Nothing is known about the boat from 1930 to 1958, except for two photographs, both dated 1932, from the collection of Thomas Toms, which show her on moorings in Looe harbour opposite what is now the Harbour Moon. It is not known why she was still at Looe, or the actual date of her sale to Mr Taylor. After she left Looe she was professionally converted into a twin engined cabin cruiser and renamed "HALMAY 3". In 1958 she was owned by a colourful New Zealander named Elliot Baker. By then she was moored in Bristol Docks and in use as a house boat, but was leaking quite badly, so to cure this Elliot built a brick wall across the bilge's! In 1962 Elliot returned to New Zealand, having sold the boat to Mr. J Haughton of Bristol, for £150. By this time both engines had been removed but the "A" frames and shafts were left in place. Shortly afterwards she was moved by rail to Weymouth, where the family had a weekend retreat, craned into the water and towed down to Ferry Bridge. To make her watertight and to cut down on maintenance, Mr Haughton coated the whole hull and upper works in fibre glass. On completion of this work she was moved to moorings on the Fleet side of Chesil Beach, where the family used her nearly every weekend through to 1987.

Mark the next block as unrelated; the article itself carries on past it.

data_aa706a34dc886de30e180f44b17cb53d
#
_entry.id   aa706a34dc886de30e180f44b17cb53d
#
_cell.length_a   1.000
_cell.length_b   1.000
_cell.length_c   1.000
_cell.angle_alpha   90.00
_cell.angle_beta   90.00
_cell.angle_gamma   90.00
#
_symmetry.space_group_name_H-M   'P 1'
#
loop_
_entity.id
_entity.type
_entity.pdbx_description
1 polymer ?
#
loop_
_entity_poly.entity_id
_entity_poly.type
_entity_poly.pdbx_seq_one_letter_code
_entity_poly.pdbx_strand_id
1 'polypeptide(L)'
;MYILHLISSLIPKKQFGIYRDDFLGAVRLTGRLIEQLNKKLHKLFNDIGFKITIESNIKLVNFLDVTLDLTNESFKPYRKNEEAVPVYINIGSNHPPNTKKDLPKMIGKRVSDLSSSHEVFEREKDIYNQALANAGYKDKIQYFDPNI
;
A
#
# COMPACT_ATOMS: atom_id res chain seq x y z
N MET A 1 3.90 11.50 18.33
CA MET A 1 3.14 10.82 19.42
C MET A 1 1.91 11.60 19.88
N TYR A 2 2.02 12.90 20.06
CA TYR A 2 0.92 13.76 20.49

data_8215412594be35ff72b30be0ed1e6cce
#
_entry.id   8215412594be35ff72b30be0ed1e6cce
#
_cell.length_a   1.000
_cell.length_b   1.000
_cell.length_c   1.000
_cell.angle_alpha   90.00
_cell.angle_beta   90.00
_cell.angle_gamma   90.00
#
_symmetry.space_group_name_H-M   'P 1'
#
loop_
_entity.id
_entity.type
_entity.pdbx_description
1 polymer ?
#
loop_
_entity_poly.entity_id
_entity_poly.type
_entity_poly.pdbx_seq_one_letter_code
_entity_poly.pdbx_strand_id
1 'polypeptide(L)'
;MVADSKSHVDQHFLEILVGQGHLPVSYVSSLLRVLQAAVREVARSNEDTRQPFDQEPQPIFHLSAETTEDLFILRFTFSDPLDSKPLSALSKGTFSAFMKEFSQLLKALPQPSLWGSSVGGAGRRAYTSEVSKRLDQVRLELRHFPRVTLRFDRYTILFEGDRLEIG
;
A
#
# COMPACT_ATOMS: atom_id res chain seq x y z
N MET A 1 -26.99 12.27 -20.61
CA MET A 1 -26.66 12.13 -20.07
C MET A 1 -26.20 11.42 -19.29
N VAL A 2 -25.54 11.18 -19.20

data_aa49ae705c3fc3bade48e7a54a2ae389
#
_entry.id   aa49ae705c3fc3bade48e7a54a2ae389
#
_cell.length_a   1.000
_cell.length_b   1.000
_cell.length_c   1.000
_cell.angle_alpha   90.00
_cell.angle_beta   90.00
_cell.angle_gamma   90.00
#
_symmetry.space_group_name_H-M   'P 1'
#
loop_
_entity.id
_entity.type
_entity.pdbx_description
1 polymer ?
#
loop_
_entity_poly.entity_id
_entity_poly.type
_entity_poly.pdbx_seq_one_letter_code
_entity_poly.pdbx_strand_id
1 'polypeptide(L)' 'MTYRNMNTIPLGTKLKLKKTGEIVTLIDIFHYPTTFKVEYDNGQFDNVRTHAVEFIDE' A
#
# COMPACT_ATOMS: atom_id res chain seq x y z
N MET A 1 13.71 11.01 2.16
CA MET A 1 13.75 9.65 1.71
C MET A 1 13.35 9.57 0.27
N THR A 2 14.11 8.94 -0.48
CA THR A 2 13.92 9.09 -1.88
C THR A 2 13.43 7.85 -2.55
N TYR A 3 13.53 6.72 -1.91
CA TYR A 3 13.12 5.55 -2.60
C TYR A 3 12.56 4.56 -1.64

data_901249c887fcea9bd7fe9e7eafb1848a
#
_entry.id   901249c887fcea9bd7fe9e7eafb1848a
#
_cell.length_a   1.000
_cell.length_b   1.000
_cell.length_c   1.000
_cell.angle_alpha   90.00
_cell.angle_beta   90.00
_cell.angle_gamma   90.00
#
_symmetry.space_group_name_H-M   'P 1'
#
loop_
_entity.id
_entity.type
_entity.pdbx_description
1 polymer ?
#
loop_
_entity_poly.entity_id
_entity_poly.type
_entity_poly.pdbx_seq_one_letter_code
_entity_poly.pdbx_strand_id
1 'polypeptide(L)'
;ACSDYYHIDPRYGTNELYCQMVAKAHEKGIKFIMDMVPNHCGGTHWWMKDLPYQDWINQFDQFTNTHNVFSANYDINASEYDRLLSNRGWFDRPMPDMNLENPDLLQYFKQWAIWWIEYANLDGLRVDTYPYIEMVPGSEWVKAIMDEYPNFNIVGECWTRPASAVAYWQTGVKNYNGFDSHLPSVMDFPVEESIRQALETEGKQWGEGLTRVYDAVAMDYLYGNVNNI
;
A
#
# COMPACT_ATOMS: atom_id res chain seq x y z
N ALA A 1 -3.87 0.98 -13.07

About 1978, she was badly damaged by fire when sparks from the wood burning stove in the main cabin ignited a canvas cover which was over the wheelhouse whilst it was under repair. There are still signs of this damage in the aft end box. In 1987 she was sold to a young man from Bristol and within six months she had sunk, possibly due to the failure of one of the hull fittings. She was raised and appears to have been left lying derelict on the beach on the Fleet side of Chesil Beach.

In September of 1987 the Royal Engineers based at Wyke Regis Camp were helping with a beach clean up, which included the Halmay 3 and since the owner could not be traced, she was to be burned. Luckily, Barney Morris, the then Hon. Sec. of the Weymouth RNLI saw her, thought she looked like an old pulling and sailing boat and contacted the Lifeboat Enthusiasts Society. Jeff Morris and Tony Denton travelled down and were able to identify her as the old Looe boat RYDER from her builders number. Lt. Col Ron Overd, who was at the time the commandant at Wyke Regis and by coincidence, a Looe man, organised her recovery to the Camp and then on to the premises of Devenish Breweries at Brewers Quay, Weymouth. Here, over a period of about 18 months, she regained her original outline, was cosmetically restored and put on display outside in Hope Square.